Much of the reporting and outrage is focussed on the results for young people at schools serving areas of higher levels of multiple deprivation. Sadly, for societal and economic reasons beyond the ability of schools alone to deal with, the aggregate levels of attainment has tended to be lower than those forScotland as a whole. The ‘gap’ between such schools and others has been narrowing, fairly steadily over the years and, in 2020, that narrowing has continued.

I sat my Highers in 1965 and attained 5As and 1B. In these years, the school system was ‘selective’ and I was one of the 35% who had passed the ‘Qualy’ and attended a Senior Secondary. I was born and raised in an area of multiple deprivation and for a number of years my family were ‘on benefits’. I also taught for 39 years and the 7 secondary schools in which I taught were all in the lower half of Scottish schools ranked by levels of deprivation. 2 of those schools were in the 10% of ‘most deprived’. Every year, in everyone of those schools there were students who attained the highest awards and many others who defied very difficult circumstances to attain very good, although not the highest grades. If there had been ways of having endeavour and application and courage and fortitude recorded on certificates, there are several thousand young people, whose certificates I would have endorsed gladly. We did, of course, provide references for them, but these never had the cachet of SQA certificates.

I have also written examination questions for the SQA, marked examination papers and moderated samples of scripts for SQA. I presented students for examination in every one of those years. Most of my predictions – but not all – were fairly close to what was awarded and I had similar proportions of successful appeals to the national average. Sadly, I did have one year, when my predictions were out of kilter by a fair amount. But, over the course of my career, the general trend of attainment by my students was upwards. There were fluctuations.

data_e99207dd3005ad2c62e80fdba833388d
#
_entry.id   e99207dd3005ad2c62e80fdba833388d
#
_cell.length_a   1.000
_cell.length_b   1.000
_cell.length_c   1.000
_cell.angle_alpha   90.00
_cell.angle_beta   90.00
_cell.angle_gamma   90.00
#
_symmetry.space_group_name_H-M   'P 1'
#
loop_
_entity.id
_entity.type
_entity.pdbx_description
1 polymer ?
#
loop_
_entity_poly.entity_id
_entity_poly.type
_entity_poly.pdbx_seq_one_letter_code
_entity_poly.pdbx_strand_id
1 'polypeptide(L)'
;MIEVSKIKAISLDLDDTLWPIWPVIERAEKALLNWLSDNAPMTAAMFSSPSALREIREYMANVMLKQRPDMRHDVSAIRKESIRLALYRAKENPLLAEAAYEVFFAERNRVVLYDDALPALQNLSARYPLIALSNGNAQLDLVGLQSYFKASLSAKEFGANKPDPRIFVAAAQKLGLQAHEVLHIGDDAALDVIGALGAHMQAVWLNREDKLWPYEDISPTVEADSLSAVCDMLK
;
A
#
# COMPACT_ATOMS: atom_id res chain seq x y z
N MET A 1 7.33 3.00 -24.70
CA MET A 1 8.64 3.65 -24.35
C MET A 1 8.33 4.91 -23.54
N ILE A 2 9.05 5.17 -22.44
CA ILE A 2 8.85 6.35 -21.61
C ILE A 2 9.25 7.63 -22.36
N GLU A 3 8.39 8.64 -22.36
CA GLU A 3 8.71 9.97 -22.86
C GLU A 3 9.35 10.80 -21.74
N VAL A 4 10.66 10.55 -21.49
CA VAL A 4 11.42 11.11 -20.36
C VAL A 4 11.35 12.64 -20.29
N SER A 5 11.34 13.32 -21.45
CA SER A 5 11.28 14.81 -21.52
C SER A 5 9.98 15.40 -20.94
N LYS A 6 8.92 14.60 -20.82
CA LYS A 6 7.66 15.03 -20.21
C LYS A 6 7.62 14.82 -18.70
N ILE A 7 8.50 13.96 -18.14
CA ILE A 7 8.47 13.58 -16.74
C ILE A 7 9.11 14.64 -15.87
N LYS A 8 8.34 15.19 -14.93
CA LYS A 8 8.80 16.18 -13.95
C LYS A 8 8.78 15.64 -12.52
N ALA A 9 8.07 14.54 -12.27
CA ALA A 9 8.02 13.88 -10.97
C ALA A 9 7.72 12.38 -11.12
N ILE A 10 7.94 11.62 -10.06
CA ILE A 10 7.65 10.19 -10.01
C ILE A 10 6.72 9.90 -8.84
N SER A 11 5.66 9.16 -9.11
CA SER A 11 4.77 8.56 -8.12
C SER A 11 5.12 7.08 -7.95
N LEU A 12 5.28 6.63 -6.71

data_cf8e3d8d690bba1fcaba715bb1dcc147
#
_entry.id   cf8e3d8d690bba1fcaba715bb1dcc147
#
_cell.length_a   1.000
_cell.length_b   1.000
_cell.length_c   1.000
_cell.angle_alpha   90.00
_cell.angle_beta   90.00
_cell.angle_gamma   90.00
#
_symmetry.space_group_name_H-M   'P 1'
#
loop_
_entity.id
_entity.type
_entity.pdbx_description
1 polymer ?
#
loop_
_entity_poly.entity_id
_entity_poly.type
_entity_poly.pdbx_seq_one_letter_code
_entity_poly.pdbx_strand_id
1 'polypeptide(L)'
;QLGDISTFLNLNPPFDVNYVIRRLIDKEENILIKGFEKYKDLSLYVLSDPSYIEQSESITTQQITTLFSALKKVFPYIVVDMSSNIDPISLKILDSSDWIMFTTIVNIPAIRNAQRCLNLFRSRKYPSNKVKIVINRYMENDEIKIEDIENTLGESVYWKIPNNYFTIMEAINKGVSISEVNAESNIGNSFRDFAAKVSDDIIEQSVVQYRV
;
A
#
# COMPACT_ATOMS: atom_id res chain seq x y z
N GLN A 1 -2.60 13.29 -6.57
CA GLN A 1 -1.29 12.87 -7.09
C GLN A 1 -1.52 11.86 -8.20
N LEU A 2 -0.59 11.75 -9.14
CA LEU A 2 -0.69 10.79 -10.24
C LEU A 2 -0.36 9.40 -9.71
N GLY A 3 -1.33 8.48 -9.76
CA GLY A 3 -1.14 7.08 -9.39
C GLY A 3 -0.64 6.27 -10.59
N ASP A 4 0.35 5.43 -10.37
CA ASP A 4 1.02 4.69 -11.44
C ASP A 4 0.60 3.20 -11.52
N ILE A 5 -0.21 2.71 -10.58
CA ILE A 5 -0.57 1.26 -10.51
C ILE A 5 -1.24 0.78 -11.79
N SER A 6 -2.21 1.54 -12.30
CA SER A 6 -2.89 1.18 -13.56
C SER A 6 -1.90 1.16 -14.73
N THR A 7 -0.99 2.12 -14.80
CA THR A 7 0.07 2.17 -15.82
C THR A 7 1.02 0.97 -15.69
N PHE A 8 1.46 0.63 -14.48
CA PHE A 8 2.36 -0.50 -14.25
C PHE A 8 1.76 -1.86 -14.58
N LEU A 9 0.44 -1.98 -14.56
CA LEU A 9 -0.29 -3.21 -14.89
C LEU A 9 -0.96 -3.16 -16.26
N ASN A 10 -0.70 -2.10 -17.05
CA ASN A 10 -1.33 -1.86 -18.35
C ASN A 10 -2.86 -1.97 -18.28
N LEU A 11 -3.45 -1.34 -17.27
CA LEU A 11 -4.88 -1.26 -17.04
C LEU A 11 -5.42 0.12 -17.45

Finally, in any school the variation in the attainments across departments can be wide – i.e. students attain poorer grades in a few departments compared to their attainments in other subjects. These differences are often statistically significant and appear year after year. Such variations are evident in schools right across the spectrum. However, in the more affluent areas they are off-set by parents being able to afford private tutoring. In less affluent areas schools can sometimes squeeze money from their budgets or obtain grants to provide some form of ‘supported study’ and many teachers voluntarily provide lunchtime or after school help. But, the problem is societal. It is also political.

Sadly much of the current hoo-haw is political not to change society, but to score cheap political points.

The SQA has provide voluminous information on what they did. Let us hear from the Conservatives, Labour, Lib Dems, Greens and others what they would have done in these unprecedented times.

Congratulations to the students for their awards and congratulations, too, to those who have been protesting. Many have made their case with dignity and eloquently.